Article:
Anyone who has been around technology consortia or standards bodies will tell you that the timeline from inception to mainstream adoption of a new embedded technology is about 5 years, give or take a couple dream cycles. You can always tell the early stage, where very different concepts try to latch on to the same, simple term.
Such is the case with embedded instrumentation. At least four different post-silicon approaches have grabbed the term and are applying it in very different ways. Here at SemiWiki, our team has begun to explore the first two, but I found a couple others in Googling around.
The basic premise of all these approaches is how to see inside a complex design comprised of multiple IP blocks. All borrow from the board-level design world and the concept of IEEE 1149.x, JTAG. By gathering instrumented data from a device, passing it out on a simple low pin count interface, and connecting those interfaces to an external analyzer, a designer can gain visibility into what is going on without intrusive test points and broadside logic analysis techniques. (JTAG is also handy for device programming, but let’s stick to debug and visibility in this discussion.)
A quick snapshot of these approaches:
IJTAG, IEEE P1687– Internal JTAG targets the problem of IP as a “black box”, especially when considering the problem of 3D and importing a block wholesale. The standard tries to reign in proprietary test methods using differing and incompatible methods into a single, cohesive framework. By standardizing the test description for an IP block, using Instrument Connectivity Language (ICL) and Procedure Description Language (PDL), a P1687-compliant block can connect into the test structure. If IP providers start adopting P1687, IP blocks plug-and-play in test development packages such as ASSET InterTech ScanWorks and Mentor Graphics Tessent.
Tektronix Clarus – Tek has come at the same problem from a different direction, working on the premise that RTL is RTL, and an optimized approach which looks at an RTL design and inserts analysis instrumentation seamlessly during any EDA flow. Tektronix Clarus is built around the idea of inserting a lot of points – perhaps as many as 100,000 – but not taking a lot of real estate. Instrumentation is always collecting data, but the analyzer capability uses compression and conditional capture techniques to bring long traces on just the signals of interest. This approach is more about improved analysis and deeper visibility under functional conditions.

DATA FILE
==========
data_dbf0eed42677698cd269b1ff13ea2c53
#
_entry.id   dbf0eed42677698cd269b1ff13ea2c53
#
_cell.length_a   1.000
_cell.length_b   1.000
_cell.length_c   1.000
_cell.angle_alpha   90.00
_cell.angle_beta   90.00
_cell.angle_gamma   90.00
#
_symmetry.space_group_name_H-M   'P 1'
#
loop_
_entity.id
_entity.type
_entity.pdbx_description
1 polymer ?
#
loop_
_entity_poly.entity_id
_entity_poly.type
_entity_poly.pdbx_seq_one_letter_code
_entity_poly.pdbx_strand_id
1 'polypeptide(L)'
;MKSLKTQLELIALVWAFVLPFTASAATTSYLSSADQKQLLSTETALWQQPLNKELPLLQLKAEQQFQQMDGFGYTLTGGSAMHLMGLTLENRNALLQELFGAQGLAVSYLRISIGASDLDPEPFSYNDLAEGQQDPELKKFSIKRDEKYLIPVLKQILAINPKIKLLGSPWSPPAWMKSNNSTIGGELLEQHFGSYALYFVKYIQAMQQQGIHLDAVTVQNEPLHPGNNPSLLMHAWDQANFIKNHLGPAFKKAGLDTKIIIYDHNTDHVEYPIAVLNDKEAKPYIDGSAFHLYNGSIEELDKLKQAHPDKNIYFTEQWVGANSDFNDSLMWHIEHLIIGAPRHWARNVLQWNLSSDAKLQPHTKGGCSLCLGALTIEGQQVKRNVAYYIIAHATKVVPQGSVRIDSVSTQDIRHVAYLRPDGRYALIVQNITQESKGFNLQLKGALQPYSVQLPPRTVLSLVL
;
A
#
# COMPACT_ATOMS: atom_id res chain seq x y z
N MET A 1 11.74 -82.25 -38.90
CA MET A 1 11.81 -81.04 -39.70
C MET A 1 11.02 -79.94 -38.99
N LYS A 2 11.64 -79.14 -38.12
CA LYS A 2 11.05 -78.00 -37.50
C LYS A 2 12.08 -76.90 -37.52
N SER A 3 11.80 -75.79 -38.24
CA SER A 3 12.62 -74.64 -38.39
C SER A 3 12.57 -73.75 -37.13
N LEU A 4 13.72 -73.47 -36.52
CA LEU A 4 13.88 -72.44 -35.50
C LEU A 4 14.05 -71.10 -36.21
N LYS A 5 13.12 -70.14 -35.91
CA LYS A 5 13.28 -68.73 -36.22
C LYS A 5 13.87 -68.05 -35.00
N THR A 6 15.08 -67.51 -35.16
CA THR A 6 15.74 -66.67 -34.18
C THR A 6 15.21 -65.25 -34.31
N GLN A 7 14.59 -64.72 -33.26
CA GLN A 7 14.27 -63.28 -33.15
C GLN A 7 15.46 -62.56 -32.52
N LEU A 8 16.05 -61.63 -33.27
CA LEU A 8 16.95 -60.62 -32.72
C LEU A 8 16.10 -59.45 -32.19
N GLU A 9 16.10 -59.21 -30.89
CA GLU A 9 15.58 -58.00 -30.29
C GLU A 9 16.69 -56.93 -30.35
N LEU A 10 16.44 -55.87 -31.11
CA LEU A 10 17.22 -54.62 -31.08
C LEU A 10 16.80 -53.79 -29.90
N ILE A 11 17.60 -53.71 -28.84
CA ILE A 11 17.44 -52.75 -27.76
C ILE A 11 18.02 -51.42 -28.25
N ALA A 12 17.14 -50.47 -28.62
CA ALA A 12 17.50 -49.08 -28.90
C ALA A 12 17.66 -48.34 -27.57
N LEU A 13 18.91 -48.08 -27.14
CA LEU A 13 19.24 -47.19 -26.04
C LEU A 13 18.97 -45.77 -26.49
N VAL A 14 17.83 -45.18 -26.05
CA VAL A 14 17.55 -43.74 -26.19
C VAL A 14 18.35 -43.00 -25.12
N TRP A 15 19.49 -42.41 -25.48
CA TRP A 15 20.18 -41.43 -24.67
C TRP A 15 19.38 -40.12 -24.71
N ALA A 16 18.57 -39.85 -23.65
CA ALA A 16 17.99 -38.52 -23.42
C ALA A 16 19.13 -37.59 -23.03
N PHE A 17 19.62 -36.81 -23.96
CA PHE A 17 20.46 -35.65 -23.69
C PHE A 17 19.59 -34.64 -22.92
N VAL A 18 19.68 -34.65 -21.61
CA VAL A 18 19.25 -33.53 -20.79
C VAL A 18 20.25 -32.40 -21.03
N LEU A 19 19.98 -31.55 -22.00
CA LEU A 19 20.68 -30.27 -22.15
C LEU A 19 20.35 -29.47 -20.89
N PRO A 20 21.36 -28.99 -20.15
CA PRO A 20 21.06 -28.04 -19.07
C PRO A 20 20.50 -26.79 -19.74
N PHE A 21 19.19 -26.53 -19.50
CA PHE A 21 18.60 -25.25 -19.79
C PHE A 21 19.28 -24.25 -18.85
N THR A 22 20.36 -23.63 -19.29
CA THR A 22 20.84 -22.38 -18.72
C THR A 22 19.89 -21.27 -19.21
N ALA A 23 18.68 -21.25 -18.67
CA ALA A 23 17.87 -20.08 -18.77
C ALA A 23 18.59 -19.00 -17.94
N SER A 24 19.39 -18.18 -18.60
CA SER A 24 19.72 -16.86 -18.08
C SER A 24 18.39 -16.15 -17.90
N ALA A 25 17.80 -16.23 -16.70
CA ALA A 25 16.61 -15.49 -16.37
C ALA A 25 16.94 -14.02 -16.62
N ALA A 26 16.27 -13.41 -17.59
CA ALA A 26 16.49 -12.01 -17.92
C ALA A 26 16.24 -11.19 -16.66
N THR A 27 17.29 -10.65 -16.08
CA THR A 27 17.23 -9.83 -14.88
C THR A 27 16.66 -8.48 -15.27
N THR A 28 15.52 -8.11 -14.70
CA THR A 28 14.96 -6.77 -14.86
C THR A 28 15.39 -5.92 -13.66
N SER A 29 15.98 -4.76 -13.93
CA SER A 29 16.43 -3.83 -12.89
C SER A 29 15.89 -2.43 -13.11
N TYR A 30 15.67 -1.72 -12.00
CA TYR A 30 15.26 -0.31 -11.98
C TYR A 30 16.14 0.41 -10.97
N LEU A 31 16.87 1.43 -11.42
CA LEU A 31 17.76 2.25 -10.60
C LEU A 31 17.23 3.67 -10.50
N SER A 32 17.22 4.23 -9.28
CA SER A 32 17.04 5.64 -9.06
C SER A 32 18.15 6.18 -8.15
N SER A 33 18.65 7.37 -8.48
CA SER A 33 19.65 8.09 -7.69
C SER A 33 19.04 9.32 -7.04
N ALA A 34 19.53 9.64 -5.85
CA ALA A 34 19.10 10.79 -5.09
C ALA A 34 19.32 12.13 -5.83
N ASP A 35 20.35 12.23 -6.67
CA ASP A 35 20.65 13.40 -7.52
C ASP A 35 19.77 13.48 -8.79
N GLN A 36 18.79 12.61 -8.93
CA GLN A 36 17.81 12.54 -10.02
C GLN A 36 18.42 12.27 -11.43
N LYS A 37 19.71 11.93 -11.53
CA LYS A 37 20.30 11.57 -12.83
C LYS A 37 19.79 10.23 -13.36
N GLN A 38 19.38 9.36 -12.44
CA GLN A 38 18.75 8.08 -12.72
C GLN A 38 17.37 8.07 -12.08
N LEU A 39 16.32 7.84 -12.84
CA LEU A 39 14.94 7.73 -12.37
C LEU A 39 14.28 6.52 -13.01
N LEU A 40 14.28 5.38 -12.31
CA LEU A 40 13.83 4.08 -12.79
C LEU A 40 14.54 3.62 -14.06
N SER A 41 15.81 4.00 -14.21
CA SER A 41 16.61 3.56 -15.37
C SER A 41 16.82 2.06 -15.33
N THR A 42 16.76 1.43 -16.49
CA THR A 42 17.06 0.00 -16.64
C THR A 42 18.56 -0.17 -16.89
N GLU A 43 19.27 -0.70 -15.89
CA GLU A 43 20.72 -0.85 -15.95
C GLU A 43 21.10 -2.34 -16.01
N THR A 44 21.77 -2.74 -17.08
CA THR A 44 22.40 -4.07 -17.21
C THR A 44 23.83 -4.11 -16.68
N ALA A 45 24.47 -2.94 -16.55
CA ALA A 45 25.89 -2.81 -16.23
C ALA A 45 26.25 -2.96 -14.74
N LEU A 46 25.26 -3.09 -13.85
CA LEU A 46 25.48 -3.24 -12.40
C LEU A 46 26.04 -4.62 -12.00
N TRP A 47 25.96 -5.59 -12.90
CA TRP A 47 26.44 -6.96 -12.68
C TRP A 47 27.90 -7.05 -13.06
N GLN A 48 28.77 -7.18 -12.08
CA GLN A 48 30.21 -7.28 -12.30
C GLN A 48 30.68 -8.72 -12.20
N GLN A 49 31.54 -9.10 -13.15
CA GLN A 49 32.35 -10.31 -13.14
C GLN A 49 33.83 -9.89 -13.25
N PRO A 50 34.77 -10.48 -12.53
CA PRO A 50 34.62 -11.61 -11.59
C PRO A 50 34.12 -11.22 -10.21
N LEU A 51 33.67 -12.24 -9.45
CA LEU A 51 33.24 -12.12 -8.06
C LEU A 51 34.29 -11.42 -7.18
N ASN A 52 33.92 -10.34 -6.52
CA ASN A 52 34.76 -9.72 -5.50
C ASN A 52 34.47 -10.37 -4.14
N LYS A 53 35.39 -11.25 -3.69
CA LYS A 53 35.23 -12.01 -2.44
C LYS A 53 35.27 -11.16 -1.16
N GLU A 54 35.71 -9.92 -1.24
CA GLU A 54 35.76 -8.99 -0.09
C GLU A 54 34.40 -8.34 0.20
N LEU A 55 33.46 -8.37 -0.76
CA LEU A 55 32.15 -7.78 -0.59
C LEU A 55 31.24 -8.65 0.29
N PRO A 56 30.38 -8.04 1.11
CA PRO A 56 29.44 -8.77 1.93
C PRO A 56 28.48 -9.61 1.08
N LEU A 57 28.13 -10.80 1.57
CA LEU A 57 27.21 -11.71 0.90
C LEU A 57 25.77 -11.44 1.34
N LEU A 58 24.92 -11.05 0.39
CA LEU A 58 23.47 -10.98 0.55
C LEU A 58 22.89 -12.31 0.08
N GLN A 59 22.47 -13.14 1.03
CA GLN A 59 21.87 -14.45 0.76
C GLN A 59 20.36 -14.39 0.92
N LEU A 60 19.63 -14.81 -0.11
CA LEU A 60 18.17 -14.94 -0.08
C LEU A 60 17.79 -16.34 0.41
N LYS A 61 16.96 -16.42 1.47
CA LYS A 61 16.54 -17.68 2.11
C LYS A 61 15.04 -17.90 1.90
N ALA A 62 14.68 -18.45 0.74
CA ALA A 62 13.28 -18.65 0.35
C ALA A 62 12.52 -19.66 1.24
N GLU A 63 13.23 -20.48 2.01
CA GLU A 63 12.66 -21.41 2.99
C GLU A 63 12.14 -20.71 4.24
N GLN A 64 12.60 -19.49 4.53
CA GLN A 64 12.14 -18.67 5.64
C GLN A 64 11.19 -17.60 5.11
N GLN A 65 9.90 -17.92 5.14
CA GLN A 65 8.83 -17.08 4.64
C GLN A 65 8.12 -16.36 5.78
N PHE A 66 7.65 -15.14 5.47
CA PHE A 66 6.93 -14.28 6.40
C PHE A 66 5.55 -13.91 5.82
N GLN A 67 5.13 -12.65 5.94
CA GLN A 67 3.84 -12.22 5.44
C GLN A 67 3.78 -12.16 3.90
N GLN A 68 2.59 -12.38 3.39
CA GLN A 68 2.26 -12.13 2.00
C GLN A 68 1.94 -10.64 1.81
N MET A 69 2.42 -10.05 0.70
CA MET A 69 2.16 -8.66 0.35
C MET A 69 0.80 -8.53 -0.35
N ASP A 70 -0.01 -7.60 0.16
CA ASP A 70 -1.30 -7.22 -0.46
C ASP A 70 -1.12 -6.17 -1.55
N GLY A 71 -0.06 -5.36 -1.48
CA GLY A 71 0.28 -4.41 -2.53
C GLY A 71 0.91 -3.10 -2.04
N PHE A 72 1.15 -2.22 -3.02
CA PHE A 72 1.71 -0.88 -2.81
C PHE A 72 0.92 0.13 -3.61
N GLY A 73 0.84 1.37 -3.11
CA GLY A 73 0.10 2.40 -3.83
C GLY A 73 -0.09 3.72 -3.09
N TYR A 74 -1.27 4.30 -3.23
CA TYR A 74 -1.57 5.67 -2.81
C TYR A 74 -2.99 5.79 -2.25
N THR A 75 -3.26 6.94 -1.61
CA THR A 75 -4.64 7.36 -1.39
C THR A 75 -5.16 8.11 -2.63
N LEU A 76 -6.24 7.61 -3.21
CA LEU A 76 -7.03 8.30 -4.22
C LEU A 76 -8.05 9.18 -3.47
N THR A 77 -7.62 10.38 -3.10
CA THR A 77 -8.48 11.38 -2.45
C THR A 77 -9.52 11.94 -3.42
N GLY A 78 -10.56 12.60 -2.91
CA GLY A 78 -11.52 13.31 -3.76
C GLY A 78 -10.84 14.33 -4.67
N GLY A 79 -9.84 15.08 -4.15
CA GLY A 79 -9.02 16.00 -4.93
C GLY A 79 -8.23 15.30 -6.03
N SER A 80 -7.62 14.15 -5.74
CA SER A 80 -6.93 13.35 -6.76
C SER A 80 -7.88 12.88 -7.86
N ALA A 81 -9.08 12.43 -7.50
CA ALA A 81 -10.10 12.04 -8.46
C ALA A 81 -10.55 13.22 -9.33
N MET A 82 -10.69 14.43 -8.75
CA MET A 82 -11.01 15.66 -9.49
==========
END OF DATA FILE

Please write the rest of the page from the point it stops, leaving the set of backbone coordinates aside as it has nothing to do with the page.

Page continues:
Tektronix articles from SemiWiki
Nexus, IEEE-ISTO 5001 – Recognizing that processors, especially multicore parts, are getting more complex and software for them is getting harder to debug, Nexus 5001 creates more robust debugging capability than just IEEE 1149.7 JTAG offers. Defining a second Nexus auxiliary port with five signals, and adding higher bandwidth capability extends the capability for operations like reading and writing memory in real-time. There is also a port controller which combines signaling for up to 8 cores. The latest revision of the standard in 2012 adds capability for the Xilinx Aurora SerDes, a fast pipe for large traces. (This is one of those standards taking a long time to get traction – membership in Nexus 5001 has waned a bit, and still seems focused on automotive MCUs with staunch backing from GM.)
GOEPEL ChipVORX – GOEPEL Electronic has looked at that problem of different IP using different interfaces and tried to create a proprietary solution using adaptive models that can connect software tools to various target instruments. There’s not a lot of detail, but the GOEPEL Software Reconfigurable Instruments page has a bit more info.
Different technologies emerge to fit different needs, and these approaches show how deep the need for post-silicon visibility and multicore and complex IP debugging goes. Which of these, or other, embedded instrumentation approaches are you taking in your SoC or FPGA designs?